For the simulation of bilateral loads (i.e., boundary conditions and, hence, the distribution of stress and strain identical on both sides of the skull), we used half skull and mandible models that comprised 1,938,839 brick elements. All nodes at the midline were fixed relative to the transverse axis. In unilateral biting, boundary conditions differ between the two sides of the skull and distributions of stress and strain are asymmetrical. Consequently, we used a full skull model to simulate unilateral biting through mirroring the heterogeneous half skull and lower jaw. Total 3-D brick number in this instance (3,877,678) exceeded the current computational limits of the software. The mandible was removed giving a brick element total of 3,023,365 with the trusses simulating jaw musculature (see below) retained and fixed in the position of insertion, thereby allowing bite simulation for the cranium. We modeled the temporomandibular joint using a hinged beam linked to both upper and lower jaws.
Simulations of bilateral bites at the upper and lower second molars and second incisors, and unilateral bites at the second molars were performed (Figs. 2, 3). For bilateral bites, two half models inclusive of both upper and lower jaws were used and a half model was mirrored to simulate a unilateral bite. The first of the half models was homogeneous, wherein it was assumed that the entire skull comprised cortical bone only. Remaining simulations were heterogeneous, with seven material properties applied (Fig. 1A). Mean brick element stress and strain were compared in five regions of interest; the brow-ridge, postorbital bar, zygomatic arch, cranium, and mandible (Table 1).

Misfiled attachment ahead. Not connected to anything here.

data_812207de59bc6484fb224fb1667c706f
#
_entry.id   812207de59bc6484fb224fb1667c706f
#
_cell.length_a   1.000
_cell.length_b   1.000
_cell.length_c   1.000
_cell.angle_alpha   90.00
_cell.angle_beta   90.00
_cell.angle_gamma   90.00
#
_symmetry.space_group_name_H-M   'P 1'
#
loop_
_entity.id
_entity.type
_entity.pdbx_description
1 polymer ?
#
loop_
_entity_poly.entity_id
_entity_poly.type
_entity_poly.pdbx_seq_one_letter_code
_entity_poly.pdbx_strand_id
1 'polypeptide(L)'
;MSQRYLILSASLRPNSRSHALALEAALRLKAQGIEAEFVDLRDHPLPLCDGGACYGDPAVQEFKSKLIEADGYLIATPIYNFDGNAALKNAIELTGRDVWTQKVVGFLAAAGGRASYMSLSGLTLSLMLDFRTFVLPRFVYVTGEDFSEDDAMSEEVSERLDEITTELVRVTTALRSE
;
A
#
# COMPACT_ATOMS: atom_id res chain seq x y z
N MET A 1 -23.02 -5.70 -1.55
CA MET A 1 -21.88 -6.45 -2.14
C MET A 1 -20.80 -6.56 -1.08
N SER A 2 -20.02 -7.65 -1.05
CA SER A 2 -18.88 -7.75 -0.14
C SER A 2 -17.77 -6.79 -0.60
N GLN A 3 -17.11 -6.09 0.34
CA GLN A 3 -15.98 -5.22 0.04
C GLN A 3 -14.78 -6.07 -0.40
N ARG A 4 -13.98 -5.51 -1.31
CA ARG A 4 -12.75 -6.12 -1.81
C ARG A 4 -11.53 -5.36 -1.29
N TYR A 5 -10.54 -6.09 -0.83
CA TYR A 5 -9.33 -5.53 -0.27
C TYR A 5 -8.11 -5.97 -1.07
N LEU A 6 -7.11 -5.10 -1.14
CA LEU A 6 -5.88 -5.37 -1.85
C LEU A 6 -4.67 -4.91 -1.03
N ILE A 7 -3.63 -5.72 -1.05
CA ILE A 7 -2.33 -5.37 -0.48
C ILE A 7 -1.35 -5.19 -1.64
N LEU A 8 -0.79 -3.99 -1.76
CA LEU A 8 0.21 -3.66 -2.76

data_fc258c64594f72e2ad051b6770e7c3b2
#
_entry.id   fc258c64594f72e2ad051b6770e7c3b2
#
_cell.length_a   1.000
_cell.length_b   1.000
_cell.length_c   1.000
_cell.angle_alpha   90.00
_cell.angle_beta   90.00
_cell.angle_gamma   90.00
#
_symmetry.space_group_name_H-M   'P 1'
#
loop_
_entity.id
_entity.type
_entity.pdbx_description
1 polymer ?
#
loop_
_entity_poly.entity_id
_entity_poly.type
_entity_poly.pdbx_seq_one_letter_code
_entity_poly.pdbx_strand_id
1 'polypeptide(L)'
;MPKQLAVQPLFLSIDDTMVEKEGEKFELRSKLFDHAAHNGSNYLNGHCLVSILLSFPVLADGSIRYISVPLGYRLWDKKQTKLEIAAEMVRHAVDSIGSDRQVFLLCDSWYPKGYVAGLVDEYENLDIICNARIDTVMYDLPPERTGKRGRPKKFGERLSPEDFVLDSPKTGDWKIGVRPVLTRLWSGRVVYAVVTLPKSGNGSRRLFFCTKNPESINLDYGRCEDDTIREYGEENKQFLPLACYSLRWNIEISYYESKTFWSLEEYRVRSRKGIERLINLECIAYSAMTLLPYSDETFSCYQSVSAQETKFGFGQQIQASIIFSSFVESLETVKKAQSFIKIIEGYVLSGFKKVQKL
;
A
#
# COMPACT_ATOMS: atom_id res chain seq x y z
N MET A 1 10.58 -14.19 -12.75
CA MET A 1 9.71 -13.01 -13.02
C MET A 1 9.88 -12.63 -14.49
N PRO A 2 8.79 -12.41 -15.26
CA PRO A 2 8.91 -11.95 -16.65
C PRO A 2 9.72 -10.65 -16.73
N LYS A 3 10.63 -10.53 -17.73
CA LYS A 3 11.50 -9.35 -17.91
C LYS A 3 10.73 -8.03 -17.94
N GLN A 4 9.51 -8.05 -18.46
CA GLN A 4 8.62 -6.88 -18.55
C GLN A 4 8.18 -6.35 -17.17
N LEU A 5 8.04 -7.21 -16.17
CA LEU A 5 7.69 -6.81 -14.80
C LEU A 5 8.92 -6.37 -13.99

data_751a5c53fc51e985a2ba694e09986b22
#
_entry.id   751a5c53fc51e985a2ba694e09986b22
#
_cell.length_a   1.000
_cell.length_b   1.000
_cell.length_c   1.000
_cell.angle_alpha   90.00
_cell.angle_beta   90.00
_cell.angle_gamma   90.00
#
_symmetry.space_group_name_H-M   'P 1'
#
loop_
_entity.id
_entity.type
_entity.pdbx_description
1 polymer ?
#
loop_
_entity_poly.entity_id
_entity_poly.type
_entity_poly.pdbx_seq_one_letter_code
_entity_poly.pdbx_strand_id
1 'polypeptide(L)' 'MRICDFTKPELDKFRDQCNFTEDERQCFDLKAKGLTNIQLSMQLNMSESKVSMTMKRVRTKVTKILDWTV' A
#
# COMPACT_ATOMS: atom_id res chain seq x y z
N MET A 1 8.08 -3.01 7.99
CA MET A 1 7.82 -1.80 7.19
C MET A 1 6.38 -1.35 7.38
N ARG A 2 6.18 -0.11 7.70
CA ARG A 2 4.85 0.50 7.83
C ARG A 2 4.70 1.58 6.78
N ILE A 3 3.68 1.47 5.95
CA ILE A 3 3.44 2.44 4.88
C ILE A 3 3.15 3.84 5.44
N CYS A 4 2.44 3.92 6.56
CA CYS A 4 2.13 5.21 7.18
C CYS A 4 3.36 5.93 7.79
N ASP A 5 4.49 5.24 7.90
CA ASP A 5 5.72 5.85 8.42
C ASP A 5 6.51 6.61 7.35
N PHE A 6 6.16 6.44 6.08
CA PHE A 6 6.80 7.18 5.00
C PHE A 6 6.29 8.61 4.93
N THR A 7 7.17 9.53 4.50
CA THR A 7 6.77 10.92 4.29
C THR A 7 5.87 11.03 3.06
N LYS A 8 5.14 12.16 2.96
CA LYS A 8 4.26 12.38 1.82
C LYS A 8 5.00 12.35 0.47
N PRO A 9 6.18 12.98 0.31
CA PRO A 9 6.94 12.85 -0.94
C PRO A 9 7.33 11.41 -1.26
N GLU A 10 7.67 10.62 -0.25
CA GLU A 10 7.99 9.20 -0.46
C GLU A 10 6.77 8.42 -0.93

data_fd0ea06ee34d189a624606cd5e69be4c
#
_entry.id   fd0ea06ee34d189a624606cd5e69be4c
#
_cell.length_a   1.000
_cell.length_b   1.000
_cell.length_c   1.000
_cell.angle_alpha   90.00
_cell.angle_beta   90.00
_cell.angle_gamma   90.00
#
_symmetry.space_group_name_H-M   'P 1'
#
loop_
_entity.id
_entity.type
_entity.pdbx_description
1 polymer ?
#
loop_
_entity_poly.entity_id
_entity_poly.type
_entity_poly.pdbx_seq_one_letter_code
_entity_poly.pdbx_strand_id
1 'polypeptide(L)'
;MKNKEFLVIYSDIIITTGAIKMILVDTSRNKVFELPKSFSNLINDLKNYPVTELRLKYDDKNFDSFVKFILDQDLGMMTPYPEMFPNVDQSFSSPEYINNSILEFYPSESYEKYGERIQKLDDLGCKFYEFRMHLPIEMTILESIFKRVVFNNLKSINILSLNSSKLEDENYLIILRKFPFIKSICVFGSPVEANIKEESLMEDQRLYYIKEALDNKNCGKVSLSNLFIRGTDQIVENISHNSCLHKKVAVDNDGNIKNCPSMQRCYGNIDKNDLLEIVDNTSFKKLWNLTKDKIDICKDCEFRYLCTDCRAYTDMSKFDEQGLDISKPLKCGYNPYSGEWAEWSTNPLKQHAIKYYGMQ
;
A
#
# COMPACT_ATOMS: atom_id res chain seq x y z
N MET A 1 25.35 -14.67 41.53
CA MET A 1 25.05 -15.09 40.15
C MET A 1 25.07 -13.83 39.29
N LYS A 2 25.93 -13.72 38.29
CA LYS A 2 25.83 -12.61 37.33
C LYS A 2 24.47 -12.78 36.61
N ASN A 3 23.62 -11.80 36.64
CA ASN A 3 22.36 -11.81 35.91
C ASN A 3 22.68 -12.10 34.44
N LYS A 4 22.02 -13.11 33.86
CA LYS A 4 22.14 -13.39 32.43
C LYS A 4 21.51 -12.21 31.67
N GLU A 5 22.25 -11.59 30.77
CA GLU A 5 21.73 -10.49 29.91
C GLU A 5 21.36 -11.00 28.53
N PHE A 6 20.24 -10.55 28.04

Table 1. Mean von Mises brick element stresses and strains for regions of interest in four static bite simulations in the skull of Pan troglodytesa
Ho Bilat M2
He Bilat M2
He Bilat I2
He Unilat M2
Ho, homogeneous model; He, heterogeneous model; Bilat, bilateral bite; Unilat, unilateral bite; M2, second molars; I2, second incisors; N, Newtons; VM, Von Mises; R, right; L, left; N/A, not applicable.